Essential classical chess books that you must read (I)
Chess literature is humongous and rich. There are hundreds of classical books written by the great masters of the past which have so much to teach us. The problem is we are so involved with engines and opening theory that we devote absolutely no time to developing our classical knowledge about the game. In this series, experienced Chennai chess mentor Srikanth Govindaseshan brings in front of you his all time favourite classical books and tells you why you should be reading them.
Introduction to the series
By IM Sagar Shah
I went to Chennai on the 5th of June for the wedding of my friends GM Vishnu Prasanna and WIM Raghavi Nagarajan. The wedding was early in the morning and we were done with the celebrations by 10 a.m. The reception ceremony was supposed to begin at 7 p.m. in the evening. I had nine hours to kill. It was then that I got an invitation to the house of three true chess lovers - IM V. Saravanan, Srikanth Govindaseshan and Ganesh Dorairaj. And although the wedding was memorable, these nine hours showed me a completely a new side towards how someone can love the game of chess.
Essential classical chess books that you must read
By Srikanth Govindaseshan
"Chess Struggle in practice - Tournament book on Zurich 1953" by David Bronstein
In the preface to this book, the editor wrote thus: "The author has set himself a difficult task: to create an original textbook on the middlegame out of the material of an international tournament of grandmasters" and this underlines the basis on which this book attained its stardom!
Bronstein is known for his original concepts, and the way he perceives chess is very unique, and through his games and his annotations he strives to lift the game of chess to art status! In this book, you will not find detailed analysis of moves and variations - which are futile when it comes to understanding the game and how the play evolves and advances in a game. What Bronstein does is to bring out the essence of the struggle in the various phases of the game through his deep insight which he explains verbally and in easily understandable language (though it is translated from Russian).
Szabo - Geller
In the very first game from this tournament, played between Szabo - Geller, he deals with "dark square weakness" and explains how it impacts the pieces on the light squares too! Like many concepts in chess, chess players have no lack of knowledge of principles of play and the various concepts; but find it difficult to apply it practically. It is a common knowledge that even great players commit mistakes which lead to weakening pivotal squares. This leads to lesser mobility for one's own pieces and renders one impotent to prevent opponent's pieces from moving freely, targeting those weak squares or using them as outposts and launch pad.
If one has to understand the King's Indian Defence and the Nimzo Indian Defence, there cannot be a better place to start than acquainting oneself with reading this book thoroughly as there are more than 50 games each played in these openings and Bronstein has commented very deeply about their secrets.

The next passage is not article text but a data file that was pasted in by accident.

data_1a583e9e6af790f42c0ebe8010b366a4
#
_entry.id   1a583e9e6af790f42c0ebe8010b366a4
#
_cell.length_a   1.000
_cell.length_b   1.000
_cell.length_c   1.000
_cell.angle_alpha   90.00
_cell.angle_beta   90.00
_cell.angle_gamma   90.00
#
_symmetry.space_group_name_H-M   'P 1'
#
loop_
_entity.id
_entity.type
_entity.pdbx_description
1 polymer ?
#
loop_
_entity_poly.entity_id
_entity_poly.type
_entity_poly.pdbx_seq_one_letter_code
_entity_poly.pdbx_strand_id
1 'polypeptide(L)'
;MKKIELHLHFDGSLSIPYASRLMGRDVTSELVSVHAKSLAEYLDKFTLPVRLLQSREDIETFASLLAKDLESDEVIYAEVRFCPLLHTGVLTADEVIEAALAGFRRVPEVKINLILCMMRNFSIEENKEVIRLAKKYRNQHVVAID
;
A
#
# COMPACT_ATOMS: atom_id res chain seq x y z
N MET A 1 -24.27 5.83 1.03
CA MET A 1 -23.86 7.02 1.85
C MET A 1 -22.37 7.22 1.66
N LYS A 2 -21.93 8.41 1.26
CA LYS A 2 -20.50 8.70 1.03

Stahlberg - Boleslavsky
For example, in the King's Indian, we all know about the 'dynamic weakness' of the backward d6 pawn in many variations. Bronstein demystifies the secret of this backward d-pawn and its dynamic potentials in his comments after Black's 23rd move in the Stahlberg vs Boleslavsky game.
He further demonstrated the dynamism of this plan and how the play is conducted in such positions through his game against Reshevsky (position given below). Who can forget the precursor to this theme....his games against Zita and Pachmann in 1946.
Reshevsky - Bronstein
Everybody would have heard about blockade - and learnt the theory by its propounder Nimzowitsch in his "My system". What can be a better example and a practical education of this theme than the game played by Gligoric against Kotov and that too through the poetic words of Bronstein!
Kotov - Gligoric
Throughout the book, Bronstein keeps emphasising on the fundamental aspects of the game and his focus is on bringing out the aesthetic appeal that the game offers us both in the moves that were actually played or in his comments if it is hidden in the variation when a side fails to play it.
Euwe vs Taimanov
Do you wonder how that little pawn on 'h3' triumphantly marched to 'h7' unscathed in the above picture!? There are innumerable such wonders strewn over the entire book which are both instructive and provide us with immense joy!
The book is poetic, but as one has to keep re-reading poetry many times to understand its beauty and grasp its essence, so here, one needs to keep repeatedly viewing the game with the comments to understand the concepts and beauty better!
If I have to deal deeper, this exercise itself will turn into a book! One thing is sure, you cannot help getting better after you work on this book and the least that I can guarantee is that you will be filled with great joy of reading a masterpiece!
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